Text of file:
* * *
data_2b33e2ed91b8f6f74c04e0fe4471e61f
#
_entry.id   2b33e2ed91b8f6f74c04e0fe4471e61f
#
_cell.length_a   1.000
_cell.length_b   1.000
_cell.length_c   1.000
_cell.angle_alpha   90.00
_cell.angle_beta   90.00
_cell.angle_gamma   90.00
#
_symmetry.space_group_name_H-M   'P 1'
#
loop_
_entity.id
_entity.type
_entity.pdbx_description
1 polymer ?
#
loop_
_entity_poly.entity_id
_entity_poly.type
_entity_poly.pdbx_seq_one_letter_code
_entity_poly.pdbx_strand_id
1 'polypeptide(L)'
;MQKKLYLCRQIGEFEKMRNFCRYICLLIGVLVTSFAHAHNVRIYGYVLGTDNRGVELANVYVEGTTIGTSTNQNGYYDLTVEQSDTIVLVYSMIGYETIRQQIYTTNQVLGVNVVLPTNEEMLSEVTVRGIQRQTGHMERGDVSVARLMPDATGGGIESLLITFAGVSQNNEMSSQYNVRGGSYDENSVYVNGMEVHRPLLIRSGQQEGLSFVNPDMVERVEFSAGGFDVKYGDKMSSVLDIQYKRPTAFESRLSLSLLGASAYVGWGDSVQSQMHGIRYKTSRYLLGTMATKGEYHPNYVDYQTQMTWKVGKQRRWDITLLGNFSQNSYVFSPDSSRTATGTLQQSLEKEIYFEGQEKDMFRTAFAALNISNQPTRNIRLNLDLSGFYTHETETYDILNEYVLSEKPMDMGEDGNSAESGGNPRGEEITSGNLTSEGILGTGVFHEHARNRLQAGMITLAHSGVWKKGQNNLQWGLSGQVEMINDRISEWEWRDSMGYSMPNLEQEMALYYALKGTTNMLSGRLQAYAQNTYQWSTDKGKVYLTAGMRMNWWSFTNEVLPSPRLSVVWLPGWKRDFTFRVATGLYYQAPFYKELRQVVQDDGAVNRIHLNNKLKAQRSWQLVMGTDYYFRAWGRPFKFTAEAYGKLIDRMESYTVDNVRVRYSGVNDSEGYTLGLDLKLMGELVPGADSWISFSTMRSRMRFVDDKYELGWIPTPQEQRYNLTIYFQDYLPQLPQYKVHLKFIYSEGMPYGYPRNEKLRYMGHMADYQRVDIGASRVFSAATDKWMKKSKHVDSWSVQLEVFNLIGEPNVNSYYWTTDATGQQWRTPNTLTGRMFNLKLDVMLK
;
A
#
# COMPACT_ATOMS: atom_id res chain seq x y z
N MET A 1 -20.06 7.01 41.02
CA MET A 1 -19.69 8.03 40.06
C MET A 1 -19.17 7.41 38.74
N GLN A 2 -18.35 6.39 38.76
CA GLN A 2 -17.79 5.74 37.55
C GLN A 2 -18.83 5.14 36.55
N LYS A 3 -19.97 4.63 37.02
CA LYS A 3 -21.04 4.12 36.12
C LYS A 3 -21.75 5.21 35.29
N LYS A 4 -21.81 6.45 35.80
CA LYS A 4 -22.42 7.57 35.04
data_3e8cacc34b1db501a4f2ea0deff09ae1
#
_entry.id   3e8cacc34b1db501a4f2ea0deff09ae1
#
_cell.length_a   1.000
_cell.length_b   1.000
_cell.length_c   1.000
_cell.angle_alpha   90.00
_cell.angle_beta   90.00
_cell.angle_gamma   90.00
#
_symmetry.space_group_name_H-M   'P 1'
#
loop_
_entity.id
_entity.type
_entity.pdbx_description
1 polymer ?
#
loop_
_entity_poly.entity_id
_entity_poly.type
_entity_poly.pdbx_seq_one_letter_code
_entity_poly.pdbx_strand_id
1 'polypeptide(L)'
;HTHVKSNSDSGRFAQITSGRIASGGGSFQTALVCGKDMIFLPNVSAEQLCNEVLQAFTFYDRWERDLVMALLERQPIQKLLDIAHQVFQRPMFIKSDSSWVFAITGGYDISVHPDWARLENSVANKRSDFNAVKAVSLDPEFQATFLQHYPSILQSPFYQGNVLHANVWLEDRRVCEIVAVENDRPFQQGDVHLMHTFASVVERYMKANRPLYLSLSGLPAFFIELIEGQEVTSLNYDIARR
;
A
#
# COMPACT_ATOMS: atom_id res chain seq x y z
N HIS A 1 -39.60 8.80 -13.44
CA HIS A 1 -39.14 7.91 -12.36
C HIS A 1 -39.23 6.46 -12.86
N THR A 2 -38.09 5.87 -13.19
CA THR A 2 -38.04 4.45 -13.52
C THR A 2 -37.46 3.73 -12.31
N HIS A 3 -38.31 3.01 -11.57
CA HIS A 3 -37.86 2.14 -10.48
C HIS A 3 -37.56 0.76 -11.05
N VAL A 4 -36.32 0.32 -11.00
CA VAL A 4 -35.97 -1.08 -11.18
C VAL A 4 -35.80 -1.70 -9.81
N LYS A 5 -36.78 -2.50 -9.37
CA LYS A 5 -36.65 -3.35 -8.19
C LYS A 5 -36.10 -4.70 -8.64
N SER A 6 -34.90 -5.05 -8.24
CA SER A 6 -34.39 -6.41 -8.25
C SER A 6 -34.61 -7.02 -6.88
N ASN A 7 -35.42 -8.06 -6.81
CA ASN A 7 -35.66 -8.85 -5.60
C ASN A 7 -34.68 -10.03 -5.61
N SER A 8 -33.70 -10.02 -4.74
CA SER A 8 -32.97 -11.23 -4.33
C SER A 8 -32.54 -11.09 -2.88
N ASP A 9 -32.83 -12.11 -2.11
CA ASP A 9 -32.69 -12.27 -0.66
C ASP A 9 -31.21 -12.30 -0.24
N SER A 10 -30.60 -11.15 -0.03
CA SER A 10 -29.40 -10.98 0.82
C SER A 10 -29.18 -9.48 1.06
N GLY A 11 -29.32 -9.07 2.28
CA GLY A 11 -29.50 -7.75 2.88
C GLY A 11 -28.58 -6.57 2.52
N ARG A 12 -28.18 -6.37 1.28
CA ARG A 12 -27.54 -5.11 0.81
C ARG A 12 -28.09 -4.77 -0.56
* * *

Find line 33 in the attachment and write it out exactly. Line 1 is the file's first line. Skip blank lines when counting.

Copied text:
C MET A 1 -19.17 7.41 38.74